Men’s perspectives on women’s empowerment and intimate partner violence in rural Bangladesh
Publisher© 2017 Routledge
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CitationSchuler, S. R., Lenzi, R., Badal, S. H., & Nazneen, S. (2017). Men’s perspectives on women’s empowerment and intimate partner violence in rural bangladesh. Culture, Health and Sexuality, , 1-15. 10.1080/13691058.2017.1332391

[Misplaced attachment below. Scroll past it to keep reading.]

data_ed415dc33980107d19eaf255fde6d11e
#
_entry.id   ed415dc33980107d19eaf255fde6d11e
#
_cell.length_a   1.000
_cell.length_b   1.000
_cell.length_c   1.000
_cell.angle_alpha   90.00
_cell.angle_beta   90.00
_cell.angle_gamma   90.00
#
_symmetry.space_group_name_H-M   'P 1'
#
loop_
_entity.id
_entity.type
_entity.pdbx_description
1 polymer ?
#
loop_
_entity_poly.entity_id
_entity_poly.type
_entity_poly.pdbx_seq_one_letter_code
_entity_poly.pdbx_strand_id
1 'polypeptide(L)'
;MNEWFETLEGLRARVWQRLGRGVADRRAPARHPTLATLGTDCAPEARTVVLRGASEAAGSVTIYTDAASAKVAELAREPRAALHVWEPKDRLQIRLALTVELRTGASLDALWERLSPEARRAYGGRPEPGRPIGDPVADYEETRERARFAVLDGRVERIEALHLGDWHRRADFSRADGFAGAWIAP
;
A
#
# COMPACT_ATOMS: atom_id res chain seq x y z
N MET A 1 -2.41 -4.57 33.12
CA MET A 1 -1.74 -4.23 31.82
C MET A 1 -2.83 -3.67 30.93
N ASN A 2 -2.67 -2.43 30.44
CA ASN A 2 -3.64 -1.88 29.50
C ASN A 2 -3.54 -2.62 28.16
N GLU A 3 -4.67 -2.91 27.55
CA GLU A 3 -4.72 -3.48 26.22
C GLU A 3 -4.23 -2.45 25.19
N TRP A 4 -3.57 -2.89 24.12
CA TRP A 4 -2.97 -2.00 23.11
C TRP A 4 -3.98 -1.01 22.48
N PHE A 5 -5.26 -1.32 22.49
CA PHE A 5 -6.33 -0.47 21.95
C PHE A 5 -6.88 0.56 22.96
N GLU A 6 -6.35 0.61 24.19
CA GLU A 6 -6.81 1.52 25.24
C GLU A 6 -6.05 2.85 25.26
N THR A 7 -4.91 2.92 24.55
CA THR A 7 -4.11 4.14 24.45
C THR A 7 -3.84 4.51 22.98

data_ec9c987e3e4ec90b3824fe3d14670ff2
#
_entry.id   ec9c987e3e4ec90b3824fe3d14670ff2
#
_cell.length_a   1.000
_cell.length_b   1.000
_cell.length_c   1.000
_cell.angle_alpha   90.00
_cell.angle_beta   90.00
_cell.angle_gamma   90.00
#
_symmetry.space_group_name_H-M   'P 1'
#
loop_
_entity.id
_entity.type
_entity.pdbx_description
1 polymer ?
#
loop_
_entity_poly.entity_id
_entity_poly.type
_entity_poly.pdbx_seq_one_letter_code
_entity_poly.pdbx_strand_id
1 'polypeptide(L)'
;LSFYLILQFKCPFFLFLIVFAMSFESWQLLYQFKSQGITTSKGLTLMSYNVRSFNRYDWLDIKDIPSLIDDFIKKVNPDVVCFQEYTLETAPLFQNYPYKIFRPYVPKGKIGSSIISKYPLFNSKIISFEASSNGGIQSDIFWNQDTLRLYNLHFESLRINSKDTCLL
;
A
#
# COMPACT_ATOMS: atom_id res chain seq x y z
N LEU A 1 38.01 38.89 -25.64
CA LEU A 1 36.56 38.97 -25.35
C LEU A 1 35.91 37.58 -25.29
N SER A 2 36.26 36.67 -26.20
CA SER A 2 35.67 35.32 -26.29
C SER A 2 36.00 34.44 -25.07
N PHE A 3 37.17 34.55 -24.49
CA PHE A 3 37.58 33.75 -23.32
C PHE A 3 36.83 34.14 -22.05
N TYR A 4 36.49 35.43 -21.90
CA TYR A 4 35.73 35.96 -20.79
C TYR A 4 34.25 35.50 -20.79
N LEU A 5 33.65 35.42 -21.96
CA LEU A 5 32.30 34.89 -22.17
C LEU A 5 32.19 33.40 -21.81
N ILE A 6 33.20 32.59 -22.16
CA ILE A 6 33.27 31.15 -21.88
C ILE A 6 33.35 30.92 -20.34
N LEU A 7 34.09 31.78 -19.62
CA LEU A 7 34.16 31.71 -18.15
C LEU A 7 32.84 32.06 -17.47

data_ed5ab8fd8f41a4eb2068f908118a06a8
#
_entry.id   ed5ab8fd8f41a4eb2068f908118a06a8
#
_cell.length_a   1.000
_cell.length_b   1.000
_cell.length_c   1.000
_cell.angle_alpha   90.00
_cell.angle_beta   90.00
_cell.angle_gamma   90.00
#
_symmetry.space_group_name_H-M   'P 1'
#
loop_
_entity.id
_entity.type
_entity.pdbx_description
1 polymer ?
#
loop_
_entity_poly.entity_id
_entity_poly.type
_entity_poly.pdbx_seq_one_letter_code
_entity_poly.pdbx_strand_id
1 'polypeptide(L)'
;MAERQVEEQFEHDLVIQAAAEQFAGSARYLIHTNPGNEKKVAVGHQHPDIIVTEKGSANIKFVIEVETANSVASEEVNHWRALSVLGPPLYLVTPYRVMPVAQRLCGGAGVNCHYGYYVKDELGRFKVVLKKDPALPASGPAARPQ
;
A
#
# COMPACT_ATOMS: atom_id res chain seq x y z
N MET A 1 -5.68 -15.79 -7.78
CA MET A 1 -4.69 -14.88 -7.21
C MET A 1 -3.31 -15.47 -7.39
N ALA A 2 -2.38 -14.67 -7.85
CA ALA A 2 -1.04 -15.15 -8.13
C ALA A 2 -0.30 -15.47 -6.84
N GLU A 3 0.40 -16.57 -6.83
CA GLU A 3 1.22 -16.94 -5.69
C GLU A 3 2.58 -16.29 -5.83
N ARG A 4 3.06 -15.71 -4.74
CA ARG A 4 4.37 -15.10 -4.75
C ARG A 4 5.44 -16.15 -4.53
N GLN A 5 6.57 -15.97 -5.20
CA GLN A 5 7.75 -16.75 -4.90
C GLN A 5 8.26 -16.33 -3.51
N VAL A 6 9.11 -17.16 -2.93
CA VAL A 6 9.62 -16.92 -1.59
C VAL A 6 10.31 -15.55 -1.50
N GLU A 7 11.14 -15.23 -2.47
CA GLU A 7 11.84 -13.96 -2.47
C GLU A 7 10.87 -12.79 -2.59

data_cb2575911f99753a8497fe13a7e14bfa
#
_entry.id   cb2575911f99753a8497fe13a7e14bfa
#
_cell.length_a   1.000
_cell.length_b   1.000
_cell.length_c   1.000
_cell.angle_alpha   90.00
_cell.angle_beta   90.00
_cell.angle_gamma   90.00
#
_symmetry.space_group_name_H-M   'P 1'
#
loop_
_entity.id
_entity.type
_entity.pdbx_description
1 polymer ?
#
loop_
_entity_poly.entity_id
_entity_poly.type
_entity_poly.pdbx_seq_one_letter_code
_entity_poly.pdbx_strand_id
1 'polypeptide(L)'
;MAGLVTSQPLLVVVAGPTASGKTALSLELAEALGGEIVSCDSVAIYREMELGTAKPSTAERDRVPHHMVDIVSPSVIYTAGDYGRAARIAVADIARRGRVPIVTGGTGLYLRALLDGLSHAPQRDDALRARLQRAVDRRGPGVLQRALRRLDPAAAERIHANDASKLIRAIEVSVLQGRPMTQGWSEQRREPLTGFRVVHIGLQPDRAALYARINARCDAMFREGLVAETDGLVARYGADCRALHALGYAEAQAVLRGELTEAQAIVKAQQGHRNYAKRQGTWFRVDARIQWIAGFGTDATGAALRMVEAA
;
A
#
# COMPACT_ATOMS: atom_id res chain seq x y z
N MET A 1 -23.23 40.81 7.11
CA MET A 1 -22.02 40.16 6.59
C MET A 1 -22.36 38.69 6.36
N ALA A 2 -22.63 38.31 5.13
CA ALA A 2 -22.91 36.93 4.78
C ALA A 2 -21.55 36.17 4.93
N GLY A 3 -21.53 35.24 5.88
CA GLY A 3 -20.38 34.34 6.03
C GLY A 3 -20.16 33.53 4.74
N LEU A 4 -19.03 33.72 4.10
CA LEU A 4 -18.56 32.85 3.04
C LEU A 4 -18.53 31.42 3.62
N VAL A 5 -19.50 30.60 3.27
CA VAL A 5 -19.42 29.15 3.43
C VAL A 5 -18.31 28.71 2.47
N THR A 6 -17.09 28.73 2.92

Intimate partner violence (IPV) may increase as women in patriarchal societies become empowered, implicitly or explicitly challenging prevailing gender norms. Prior evidence suggests an inverse U-shaped relationship between women’s empowerment and IPV, in which violence against women first increases and then decreases as more egalitarian gender norms gradually gain acceptance. By means of focus-group discussions and in-depth interviews with men in 10 Bangladeshi villages, this study explored men’s evolving views of women, gender norms and the legitimacy of men’s perpetration of IPV in the context of a gender transition. It examines men’s often-contradictory narratives about women’s empowerment and concomitant changes in norms of masculinity, and identifies aspects of women’s empowerment that are most likely to provoke a male backlash. Findings suggest that men’s growing acceptance of egalitarian gender norms and their self-reported decreased engagement in IPV are driven largely by pragmatic self-interest: their desire to improve their economic status and fear of negative consequences of IPV.